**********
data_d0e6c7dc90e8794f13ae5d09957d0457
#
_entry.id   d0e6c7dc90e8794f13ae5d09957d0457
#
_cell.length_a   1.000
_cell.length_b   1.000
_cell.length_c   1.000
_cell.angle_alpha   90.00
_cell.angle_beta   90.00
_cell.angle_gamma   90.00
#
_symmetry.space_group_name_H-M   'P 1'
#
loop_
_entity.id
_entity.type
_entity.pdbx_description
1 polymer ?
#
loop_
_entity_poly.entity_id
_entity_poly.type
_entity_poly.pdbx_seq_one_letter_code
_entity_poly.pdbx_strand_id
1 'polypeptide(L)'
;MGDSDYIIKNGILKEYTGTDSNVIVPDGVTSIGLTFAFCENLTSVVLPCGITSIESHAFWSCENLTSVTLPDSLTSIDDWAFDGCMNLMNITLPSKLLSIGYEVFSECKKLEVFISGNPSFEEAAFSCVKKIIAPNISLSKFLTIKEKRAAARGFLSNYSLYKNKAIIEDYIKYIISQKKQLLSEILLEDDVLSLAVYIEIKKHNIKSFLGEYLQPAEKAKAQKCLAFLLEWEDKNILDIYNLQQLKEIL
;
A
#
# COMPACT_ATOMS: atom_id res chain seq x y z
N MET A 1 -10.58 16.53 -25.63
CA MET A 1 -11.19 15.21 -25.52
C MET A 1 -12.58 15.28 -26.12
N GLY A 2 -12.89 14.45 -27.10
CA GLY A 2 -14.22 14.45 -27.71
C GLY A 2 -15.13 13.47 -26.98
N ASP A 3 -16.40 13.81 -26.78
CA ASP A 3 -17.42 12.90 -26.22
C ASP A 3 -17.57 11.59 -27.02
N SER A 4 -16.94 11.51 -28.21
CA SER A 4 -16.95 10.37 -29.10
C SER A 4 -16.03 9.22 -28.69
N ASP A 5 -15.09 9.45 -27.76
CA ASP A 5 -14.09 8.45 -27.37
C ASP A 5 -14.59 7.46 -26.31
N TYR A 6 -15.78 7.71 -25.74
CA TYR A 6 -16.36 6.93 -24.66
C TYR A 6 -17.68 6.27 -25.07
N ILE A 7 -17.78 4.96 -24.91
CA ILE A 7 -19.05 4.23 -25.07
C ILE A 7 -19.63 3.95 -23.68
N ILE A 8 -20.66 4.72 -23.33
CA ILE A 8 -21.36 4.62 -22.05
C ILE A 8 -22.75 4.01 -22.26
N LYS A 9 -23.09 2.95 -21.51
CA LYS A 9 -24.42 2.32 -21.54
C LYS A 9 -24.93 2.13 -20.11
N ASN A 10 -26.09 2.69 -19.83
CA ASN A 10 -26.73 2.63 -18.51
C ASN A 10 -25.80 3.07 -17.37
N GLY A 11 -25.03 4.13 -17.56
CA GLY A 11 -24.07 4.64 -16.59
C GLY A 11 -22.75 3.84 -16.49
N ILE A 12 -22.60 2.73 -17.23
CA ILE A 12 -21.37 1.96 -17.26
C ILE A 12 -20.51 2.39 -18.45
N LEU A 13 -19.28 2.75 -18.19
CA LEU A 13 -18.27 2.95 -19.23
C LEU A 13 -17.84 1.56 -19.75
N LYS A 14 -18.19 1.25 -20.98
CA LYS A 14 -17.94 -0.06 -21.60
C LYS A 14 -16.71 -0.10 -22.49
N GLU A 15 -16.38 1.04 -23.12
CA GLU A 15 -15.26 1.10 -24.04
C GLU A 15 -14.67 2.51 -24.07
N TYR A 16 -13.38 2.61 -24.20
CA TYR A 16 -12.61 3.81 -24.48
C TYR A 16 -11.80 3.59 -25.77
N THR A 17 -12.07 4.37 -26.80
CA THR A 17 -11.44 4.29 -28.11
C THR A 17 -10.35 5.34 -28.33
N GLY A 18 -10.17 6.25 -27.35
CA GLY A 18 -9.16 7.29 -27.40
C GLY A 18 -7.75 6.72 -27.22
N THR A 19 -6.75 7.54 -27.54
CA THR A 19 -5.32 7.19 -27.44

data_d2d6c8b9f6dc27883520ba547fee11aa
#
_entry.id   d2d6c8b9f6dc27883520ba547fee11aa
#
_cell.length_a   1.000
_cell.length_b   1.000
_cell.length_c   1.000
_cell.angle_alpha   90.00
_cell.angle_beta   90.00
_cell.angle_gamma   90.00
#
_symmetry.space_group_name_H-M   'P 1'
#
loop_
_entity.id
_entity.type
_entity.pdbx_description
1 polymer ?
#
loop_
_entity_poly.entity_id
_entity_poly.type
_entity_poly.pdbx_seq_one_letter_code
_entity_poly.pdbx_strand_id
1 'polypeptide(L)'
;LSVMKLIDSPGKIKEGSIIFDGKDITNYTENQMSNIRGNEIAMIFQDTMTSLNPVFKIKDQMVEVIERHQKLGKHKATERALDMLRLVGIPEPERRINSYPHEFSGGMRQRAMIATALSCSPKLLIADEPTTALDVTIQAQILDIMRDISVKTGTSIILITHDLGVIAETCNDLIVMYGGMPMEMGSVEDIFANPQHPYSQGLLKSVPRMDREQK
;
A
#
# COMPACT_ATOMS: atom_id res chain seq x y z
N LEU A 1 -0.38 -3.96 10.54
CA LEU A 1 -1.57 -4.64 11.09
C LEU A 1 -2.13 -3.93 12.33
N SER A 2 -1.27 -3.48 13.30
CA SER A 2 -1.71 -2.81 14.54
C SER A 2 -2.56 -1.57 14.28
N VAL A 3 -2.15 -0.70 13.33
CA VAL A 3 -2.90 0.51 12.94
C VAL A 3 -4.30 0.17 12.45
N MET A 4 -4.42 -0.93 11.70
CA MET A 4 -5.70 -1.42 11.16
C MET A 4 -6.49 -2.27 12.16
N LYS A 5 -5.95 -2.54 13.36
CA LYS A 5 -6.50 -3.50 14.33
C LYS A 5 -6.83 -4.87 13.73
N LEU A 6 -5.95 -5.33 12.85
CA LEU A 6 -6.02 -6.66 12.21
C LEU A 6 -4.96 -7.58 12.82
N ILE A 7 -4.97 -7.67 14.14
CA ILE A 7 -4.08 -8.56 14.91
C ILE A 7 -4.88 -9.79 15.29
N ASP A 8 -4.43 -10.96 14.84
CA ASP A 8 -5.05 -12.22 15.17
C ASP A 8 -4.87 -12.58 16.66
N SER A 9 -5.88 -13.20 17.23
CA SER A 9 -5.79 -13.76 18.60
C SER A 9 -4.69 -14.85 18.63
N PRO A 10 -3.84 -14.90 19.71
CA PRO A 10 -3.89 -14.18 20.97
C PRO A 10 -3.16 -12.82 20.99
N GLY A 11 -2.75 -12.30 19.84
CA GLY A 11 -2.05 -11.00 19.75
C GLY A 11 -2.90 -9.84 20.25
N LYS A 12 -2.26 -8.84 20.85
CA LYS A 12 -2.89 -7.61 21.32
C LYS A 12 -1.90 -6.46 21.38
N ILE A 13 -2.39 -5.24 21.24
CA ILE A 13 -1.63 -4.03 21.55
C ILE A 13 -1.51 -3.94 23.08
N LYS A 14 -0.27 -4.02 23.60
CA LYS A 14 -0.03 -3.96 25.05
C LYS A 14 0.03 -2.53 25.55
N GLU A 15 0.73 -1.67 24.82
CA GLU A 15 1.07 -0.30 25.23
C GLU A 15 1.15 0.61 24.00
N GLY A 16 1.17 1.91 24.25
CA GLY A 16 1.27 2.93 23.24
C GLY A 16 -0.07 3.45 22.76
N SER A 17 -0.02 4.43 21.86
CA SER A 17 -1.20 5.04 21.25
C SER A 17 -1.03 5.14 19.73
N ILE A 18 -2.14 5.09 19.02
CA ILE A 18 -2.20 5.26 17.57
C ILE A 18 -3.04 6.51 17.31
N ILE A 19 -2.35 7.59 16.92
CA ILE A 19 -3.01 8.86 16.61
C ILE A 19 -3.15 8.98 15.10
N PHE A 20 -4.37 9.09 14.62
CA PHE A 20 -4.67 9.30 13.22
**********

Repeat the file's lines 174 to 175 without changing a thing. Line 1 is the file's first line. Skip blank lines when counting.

N PHE A 20 -4.37 9.09 14.62
CA PHE A 20 -4.67 9.30 13.22